But, Sevenoaks ABC, is not a museum, it is a thoroughly vibrant community asset that exists due to the hard work and diligence of a core group of committed helpers. It maintains a welcoming old world charm, but one mixed with modern equipment and attitudes. On any given Monday or Wednesday night you will see local juniors and senior’s being put through their paces by co-owners Paul Lynch and Andrew Knight, as well as other volunteers. Both men previously achieving success in their own right in the amateur ranks via their capturing of the Kent ABA middleweight title 28 years apart.

The club has been at its current site since 2005, following earlier incarnations at locations in the wider West Kent area. It exists as a direct result of its management committee, volunteers and members and does so without external funding. That such a worthy community based enterprise has not benefited from any charitable support probably has a lot to do with the mentality of everyone involved. The ethos is an old school one of self-sufficiency with an emphasis on ‘giving’ and not ‘taking.’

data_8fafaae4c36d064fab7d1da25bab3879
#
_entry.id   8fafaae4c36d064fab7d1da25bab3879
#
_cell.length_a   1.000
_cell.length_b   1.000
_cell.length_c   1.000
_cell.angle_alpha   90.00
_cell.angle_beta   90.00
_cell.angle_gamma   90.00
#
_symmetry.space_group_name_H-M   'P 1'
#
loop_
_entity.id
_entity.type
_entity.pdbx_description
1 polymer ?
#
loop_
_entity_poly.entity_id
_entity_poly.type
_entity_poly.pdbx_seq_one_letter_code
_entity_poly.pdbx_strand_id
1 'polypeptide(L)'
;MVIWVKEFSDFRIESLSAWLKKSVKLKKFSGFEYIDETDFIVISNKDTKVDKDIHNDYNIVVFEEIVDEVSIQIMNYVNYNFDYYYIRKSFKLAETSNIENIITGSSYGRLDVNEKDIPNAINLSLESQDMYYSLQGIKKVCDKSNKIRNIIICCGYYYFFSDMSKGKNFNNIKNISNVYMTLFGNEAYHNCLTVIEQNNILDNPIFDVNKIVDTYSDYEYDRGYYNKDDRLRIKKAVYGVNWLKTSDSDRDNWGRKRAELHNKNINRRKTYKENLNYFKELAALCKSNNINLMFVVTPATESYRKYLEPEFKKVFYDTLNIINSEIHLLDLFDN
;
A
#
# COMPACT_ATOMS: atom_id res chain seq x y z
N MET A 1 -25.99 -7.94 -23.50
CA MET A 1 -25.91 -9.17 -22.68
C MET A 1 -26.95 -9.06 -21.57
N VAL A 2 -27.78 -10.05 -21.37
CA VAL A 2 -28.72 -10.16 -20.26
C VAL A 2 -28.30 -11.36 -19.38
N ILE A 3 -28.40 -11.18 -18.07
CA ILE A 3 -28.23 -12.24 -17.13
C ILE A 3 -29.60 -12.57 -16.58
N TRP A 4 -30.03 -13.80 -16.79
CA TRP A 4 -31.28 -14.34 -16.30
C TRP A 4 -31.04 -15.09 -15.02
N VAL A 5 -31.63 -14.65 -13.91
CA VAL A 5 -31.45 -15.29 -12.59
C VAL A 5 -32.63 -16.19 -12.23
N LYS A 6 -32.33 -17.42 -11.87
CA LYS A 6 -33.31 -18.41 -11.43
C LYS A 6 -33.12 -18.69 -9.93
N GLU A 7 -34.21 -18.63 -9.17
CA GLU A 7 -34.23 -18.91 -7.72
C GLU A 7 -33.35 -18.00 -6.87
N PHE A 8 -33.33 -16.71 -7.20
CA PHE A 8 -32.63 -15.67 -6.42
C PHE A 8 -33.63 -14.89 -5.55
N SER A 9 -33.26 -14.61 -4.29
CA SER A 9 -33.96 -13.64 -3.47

The club supplements its core boxing activities with Boxercise fitness sessions and a Sunday morning club equipped with the brilliant title of “Fat Dads Club.” A scheme aimed at the local concentration of belt busting city workers wrestling with the cumulative impact of too many liquid lunches. Sevenoaks ABC takes an obvious satisfaction in the number of attendees, of both genders, that have started with boxing related fitness sessions, and found they have enjoyed the disciplines so much that they have graduated onto the real thing.

This in many respects is the ethos of the club. Juniors of all ages training in the fundamentals and learning the core disciplines in a fun and structured environment. The more advanced ones sparring in the ring that forms the centrepiece of the gym. The senior’s sessions feature an engaging mixture of carded amateurs, those looking to make the step up to competition, and others there predominantly for the two hours of high intensity fitness.

Some will stick with it, and others will fall away. Whatever the outcome, everyone that walks through the door will learn something about themselves and what they are capable of. This is really the essence of boxing: a physical battle played out according to the self-imposed limitations of the mind.